In the third quarter, Iowa secured some much-needed separation from the RedHawks. The Hawkeyes scored two touchdowns - one passing, one rushing - while holding Miami scoreless during the period. The first scoring drive was assisted by a pass interference penalty on Miami senior defensive back Zedrick Raymond. The second featured a 45-yard completion from Stanley to redshirt freshman wide receiver Nico Ragaini.

With the Hawkeyes leading 24-7, Miami needed a momentum booster to keep itself within striking distance. The RedHawks got exactly that on the first play of the fourth quarter.

Facing fourth down-and-three from his team's own 47, Martin instructed his offense to go for it. The gamble paid off, as Gabbert completed a screen pass to redshirt sophomore running back Davion Johnson for eight yards and a new set of downs.

"If we wanted a chance to win at 24-7 at the turn of the fourth quarter, we had to go for it," Martin said. "I mean, it was going to get ugly if we didn't get it right there. But if you're still trying to win right there, there's no choice. That's what I said. They were like, 'What do you think?' I said, 'We've got to go. I still want to win. It's 24-7. You never know.'"

Gabbert tossed his second touchdown of the game to make it 24-14 six plays later. Redshirt junior tight end Andrew Homer was the recipient of the 20-yard pass.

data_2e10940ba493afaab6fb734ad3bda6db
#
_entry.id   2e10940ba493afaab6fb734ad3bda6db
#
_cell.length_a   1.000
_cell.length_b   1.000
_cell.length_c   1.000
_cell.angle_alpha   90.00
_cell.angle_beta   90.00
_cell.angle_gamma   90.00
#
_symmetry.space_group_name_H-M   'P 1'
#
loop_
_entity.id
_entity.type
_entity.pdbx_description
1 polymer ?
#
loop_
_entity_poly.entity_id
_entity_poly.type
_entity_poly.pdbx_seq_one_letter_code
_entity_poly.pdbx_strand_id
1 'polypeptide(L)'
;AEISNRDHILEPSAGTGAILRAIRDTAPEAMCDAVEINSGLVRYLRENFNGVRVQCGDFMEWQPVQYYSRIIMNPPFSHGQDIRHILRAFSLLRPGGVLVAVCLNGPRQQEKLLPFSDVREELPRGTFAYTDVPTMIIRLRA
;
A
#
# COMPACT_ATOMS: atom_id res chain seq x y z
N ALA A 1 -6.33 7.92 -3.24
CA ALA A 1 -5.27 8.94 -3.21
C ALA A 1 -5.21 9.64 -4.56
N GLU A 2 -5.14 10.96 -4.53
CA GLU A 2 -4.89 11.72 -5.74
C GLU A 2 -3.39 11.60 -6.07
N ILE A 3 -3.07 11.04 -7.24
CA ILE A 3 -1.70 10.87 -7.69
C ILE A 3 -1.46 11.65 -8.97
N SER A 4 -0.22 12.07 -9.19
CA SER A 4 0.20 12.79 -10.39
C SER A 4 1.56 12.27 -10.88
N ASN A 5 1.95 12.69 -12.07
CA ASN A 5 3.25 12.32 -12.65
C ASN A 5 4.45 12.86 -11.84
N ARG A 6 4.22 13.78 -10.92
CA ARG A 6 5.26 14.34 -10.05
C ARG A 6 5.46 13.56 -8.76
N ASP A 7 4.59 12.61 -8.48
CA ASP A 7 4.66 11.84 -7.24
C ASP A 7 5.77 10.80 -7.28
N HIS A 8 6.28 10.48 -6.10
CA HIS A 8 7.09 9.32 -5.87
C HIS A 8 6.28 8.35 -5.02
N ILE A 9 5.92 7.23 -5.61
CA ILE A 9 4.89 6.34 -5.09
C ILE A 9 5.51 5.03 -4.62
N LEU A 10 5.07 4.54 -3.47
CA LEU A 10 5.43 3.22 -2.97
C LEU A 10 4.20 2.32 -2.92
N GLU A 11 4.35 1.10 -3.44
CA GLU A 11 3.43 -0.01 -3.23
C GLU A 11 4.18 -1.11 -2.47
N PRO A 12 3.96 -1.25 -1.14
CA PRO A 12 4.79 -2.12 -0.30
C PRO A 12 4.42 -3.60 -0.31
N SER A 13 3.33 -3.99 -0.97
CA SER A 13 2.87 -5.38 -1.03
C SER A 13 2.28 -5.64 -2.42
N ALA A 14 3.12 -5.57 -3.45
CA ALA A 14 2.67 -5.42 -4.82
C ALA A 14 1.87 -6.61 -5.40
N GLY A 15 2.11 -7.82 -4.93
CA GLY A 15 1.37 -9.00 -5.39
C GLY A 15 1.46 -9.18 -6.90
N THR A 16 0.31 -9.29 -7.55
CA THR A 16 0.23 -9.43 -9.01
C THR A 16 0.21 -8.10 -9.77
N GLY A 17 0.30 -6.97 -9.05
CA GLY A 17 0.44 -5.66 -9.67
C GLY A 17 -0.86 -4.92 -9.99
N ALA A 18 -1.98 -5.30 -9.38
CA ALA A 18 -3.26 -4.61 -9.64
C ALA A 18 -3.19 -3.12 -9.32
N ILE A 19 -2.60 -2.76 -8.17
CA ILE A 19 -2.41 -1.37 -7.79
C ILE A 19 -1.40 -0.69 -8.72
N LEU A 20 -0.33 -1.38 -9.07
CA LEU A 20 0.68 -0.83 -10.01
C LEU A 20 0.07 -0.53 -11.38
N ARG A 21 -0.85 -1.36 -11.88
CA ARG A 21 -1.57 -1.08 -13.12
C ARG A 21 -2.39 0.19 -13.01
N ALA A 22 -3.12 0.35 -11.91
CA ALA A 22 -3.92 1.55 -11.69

From there, Iowa put its Big-Ten foot down.

The Hawkeyes went on two consecutive touchdown drives in the fourth quarter to push their lead to 38-14 with only three minutes remaining.

"I thought we really hung in there good, but, obviously, we didn't come here to try to hang in there," Martin said. "We needed to play 30 more minutes like the first half and try to find a way to win."

While Gabbert performed well in his first collegiate start, he didn't get much support from his run game. Miami ran for 59 net yards and no touchdowns on 25 carries. Iowa posted a much-different 213 net yards and two touchdowns on the ground.

Gabbert finished the game with 186 passing yards and two scores. He threw an interception halfway through the final quarter but took only one sack against the Hawkeye pass rush.

Stanley hurled three touchdowns and tallied 252 passing yards for Iowa.

Miami redshirt sophomore defensive back Sterling Weatherford and redshirt junior linebacker Ryan McWood each had 10 total tackles, leading both teams in the category.

Martin, who liked the way his RedHawks had prepared and hung in the contest, was encouraged by some of the things he saw against a tough opponent.

"[The Hawkeyes] are good," Martin said. "They're big and physical. It was a monumental task for us. Did they wear us down? Yes. Do I think we got just as much worn down mentally as we did physically? Yes, and that's a learning piece for our kids. I think we did get worn down physically, but I just think it's hard out there. Those are big, strong guys, and they're leaning on you and aren't afraid to pound the ball up inside."

Miami will play its first home game of 2019 next Saturday against Tennessee Tech. The contest is scheduled for 2:30 p.m. at Yager Stadium and will air on ESPN+.